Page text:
Your Fertility Questions Answered

The lowdown on everything from male infertility to insurance coverage for IVF. Still have questions? Talk with a care advocate to learn if Oma's fertility services are right for you.


  • What is infertility?

    For most couples, infertility is defined as not being able to get pregnant despite having unprotected intercourse frequently for at least one year. Infertility affects 10-15% of couples in the United States.

  • What causes infertility?

    There are many factors that cause infertility. These issues can be with you or your partner, or a combination of things. Factors affecting fertility may include PCOS, endometriosis, low sperm count and more.

  • Can men have infertility?

    Absolutely. Sperm is half the equation and 40-50% of couples that face infertility are due to male factor infertility¹. About 2% of all men exhibit suboptimal sperm (low sperm concentration, poor sperm motility, abnormal morphology). Male fertility rates have been declining for decades: a 2017 paper showed a 50-60% decline in sperm concentration between 1973 and 2011 in men from around the world².

  • How long should I try to get pregnant before seeing a doctor?

    If you’re over 35 years old and have been trying to conceive for 6+ months unsuccessfully, it might be time to consult with a fertility specialist.

  • What tests are done to diagnose infertility?

    Each individual is unique and your doctor will discuss the tests they prescribe with you. These may include the following for you and your partner:

    • Blood work
    • Semen analysis
    • Ultrasound of follicles
    • Hormone testing
  • What is unexplained infertility?

    Unexplained infertility refers to fertility cases in which standard infertility testing cannot identify a cause.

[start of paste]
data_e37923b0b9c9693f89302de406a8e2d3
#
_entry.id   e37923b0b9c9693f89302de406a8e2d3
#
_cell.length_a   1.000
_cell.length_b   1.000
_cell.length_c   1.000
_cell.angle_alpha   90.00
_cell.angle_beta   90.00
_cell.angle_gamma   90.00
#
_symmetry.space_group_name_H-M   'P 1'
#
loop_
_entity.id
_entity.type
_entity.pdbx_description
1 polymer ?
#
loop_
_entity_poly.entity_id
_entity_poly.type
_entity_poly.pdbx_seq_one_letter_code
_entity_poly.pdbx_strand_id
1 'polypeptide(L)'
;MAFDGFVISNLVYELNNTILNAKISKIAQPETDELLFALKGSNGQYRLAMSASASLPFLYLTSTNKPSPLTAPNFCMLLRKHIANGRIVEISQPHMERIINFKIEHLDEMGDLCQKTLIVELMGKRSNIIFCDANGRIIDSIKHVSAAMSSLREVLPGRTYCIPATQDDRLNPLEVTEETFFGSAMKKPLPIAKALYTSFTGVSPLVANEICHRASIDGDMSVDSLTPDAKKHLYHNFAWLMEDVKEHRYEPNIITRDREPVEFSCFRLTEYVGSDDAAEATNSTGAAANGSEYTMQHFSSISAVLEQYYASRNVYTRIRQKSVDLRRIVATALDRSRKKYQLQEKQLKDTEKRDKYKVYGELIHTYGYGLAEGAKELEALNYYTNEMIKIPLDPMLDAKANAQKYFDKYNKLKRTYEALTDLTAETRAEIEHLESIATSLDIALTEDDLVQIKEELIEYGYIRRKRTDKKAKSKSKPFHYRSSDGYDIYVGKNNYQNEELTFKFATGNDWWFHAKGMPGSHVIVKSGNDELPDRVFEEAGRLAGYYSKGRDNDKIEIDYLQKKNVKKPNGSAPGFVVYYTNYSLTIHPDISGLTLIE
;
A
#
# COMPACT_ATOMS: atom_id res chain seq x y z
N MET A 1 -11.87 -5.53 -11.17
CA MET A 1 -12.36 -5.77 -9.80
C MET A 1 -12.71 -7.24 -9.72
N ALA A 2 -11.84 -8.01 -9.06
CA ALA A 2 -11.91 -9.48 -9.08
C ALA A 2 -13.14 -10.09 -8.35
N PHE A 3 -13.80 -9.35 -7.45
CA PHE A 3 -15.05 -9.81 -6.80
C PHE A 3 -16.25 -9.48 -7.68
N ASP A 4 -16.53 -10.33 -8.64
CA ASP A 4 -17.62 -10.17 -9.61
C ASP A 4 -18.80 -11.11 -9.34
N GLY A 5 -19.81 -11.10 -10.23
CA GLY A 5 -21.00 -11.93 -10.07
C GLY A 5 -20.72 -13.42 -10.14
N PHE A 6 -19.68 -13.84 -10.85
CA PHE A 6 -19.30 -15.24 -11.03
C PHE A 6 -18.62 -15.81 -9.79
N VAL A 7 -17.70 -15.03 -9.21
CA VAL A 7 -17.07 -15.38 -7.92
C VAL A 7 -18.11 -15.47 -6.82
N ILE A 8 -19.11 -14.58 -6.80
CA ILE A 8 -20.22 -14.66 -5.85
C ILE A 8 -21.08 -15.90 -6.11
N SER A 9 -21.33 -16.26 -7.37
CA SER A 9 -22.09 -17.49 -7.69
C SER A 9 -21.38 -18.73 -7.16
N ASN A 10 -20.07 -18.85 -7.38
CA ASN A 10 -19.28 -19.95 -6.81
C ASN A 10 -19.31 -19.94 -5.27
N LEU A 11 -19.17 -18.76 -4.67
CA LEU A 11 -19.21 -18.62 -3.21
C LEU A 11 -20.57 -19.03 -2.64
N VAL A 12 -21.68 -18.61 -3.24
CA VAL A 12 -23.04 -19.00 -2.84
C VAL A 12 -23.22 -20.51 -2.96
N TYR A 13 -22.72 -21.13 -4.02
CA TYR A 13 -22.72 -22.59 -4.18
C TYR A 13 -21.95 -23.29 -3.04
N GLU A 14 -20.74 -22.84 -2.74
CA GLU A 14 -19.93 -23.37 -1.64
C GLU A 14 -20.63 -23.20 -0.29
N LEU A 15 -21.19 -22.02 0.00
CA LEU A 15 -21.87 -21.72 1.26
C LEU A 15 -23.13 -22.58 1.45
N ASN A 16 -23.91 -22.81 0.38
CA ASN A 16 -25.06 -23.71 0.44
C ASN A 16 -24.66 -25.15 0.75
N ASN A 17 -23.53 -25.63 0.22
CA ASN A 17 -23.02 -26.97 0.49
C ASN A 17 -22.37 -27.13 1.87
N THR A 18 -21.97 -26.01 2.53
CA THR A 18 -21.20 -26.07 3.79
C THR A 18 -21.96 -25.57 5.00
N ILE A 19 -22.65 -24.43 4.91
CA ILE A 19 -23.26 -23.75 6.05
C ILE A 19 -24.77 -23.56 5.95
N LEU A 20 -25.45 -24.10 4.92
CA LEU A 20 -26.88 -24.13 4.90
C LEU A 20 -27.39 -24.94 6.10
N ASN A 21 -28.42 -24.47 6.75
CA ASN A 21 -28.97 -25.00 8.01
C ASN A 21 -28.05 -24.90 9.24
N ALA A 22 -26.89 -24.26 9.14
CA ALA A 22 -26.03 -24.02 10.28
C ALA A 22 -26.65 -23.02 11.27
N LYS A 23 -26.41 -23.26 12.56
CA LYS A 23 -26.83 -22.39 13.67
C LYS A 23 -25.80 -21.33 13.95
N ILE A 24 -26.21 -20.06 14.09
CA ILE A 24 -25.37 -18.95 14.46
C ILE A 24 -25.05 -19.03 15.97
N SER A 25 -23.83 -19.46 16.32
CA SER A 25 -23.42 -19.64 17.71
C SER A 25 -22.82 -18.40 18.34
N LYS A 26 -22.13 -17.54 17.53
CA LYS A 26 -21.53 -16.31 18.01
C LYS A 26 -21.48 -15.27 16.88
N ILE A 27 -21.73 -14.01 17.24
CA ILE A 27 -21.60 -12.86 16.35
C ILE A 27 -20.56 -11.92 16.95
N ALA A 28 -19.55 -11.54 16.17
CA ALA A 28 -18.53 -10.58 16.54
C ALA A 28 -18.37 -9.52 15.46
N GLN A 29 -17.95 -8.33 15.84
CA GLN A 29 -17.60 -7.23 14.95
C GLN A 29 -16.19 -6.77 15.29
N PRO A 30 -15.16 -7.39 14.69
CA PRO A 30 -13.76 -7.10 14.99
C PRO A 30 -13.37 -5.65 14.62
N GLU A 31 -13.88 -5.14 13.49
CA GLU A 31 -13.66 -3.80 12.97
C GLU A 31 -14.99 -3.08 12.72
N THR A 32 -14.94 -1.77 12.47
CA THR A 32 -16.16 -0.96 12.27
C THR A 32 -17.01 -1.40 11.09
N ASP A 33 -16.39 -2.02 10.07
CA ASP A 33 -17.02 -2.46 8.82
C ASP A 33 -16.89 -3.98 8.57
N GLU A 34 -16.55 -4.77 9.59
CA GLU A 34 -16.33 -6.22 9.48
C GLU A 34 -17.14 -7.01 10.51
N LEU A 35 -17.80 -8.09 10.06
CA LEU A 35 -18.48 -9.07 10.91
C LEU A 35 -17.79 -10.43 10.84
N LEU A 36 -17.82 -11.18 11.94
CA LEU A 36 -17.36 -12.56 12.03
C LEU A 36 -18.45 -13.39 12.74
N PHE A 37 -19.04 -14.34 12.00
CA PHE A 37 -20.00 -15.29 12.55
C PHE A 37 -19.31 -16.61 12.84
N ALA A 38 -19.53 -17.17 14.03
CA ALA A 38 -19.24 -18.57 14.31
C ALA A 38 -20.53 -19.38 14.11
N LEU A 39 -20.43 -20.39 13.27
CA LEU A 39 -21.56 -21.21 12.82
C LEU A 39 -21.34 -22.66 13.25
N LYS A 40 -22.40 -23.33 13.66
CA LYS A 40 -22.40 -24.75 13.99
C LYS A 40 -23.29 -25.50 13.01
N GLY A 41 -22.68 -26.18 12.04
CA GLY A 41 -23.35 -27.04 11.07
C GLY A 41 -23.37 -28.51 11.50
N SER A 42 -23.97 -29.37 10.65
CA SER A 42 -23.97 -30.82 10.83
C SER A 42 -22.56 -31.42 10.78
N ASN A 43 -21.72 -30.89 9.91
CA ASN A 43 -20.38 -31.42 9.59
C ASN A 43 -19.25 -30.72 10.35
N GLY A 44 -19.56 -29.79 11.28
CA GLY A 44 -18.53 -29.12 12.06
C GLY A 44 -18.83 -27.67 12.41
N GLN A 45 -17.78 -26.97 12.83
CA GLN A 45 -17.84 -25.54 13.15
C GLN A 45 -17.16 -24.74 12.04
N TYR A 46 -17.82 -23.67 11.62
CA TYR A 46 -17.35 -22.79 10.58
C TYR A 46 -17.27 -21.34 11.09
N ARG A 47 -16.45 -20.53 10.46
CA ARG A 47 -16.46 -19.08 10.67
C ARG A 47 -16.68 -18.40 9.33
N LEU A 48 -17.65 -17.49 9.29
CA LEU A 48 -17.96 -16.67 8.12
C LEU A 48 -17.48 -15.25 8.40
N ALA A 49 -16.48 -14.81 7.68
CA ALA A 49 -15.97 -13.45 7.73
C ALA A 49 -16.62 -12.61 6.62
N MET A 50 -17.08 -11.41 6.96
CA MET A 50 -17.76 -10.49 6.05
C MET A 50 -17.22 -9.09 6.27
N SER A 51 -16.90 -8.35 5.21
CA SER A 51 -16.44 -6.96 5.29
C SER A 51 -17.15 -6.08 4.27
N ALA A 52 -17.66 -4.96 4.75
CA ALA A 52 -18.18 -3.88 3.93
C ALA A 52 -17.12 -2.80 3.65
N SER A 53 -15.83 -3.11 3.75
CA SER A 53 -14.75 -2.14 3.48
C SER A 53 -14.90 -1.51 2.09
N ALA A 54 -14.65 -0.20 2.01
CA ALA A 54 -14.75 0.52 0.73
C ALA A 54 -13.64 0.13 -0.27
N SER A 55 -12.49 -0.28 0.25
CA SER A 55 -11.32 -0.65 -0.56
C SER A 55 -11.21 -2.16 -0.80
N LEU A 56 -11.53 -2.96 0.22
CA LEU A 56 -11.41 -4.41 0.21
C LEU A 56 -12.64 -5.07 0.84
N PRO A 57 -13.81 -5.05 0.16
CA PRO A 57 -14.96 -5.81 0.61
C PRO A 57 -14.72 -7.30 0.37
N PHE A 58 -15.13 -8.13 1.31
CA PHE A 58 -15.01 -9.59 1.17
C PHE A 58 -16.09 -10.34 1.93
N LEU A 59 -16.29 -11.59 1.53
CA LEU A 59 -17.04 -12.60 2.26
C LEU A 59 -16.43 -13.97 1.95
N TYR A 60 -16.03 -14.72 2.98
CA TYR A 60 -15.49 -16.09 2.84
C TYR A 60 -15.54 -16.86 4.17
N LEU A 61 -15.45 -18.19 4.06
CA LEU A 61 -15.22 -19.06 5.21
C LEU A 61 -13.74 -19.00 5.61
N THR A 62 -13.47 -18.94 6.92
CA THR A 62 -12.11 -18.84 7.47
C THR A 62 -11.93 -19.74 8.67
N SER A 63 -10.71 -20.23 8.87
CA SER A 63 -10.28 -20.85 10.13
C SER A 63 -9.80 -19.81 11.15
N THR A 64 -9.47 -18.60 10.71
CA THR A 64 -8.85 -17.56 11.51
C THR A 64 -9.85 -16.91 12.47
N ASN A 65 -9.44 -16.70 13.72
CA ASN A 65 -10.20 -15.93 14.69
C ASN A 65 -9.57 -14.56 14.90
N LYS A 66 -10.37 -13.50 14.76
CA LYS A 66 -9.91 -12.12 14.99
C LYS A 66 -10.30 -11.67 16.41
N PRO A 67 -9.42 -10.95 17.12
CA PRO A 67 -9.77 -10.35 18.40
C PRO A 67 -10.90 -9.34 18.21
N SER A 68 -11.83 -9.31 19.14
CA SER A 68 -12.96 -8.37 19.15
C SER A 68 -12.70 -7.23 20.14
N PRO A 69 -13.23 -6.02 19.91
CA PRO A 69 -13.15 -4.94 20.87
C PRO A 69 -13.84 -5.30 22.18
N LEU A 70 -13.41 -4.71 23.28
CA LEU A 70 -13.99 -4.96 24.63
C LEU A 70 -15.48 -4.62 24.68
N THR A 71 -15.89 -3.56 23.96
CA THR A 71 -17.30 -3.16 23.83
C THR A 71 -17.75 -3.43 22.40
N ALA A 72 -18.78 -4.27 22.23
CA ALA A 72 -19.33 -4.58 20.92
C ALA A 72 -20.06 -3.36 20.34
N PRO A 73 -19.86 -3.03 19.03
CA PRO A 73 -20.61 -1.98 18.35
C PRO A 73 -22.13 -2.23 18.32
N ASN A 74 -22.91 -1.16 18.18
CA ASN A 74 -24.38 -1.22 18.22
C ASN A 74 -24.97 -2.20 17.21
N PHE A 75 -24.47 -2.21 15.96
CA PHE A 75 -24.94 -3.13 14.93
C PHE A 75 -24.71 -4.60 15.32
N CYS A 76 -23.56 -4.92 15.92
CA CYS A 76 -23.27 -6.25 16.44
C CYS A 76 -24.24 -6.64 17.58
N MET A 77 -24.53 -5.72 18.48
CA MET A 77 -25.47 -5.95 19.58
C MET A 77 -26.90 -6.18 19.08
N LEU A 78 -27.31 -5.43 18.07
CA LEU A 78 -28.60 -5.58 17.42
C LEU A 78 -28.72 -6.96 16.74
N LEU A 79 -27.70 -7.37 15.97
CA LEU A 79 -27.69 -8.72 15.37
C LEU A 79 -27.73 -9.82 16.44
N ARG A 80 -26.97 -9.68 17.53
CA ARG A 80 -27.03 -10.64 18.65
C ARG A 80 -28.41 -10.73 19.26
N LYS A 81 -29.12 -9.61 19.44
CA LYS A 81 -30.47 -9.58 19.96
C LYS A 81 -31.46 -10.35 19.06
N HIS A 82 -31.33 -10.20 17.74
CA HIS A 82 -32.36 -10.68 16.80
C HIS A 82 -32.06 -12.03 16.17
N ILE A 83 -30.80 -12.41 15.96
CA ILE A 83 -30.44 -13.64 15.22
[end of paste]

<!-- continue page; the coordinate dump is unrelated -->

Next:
• Do Covid vaccines cause infertility?

    There is currently no evidence that any vaccines, including COVID-19 vaccines, cause fertility problems.


  • What lifestyle factors can affect fertility or IVF success for women?

    Weight, smoking, consuming alcohol, drug use, excessive caffeine, exposure to toxins, stress, and over-exercising are all among common factors that may affect fertility or IVF success for women.

  • What lifestyle factors can affect fertility or IVF success for men?

    Similar to the issues that may affect fertility for women, weight, smoking, excessive caffeine, consuming alcohol, drug use, and stress are all lifestyle factors that may affect fertility or IVF success for men.

  • How long is the IVF process?

    From the time your IVF cycle starts to getting embryos created, typically takes about two weeks.

  • Do I need to take time off work for IVF?

    All IVF appointments at Oma Fertility are outpatient procedures, meaning you never have to stay overnight at our clinic. You will need to take time off for your egg retrieval and you may choose to take time off from work for other appointments or procedures at your discretion, however we can schedule appointments 7 days a week with virtual visits available as appropriate.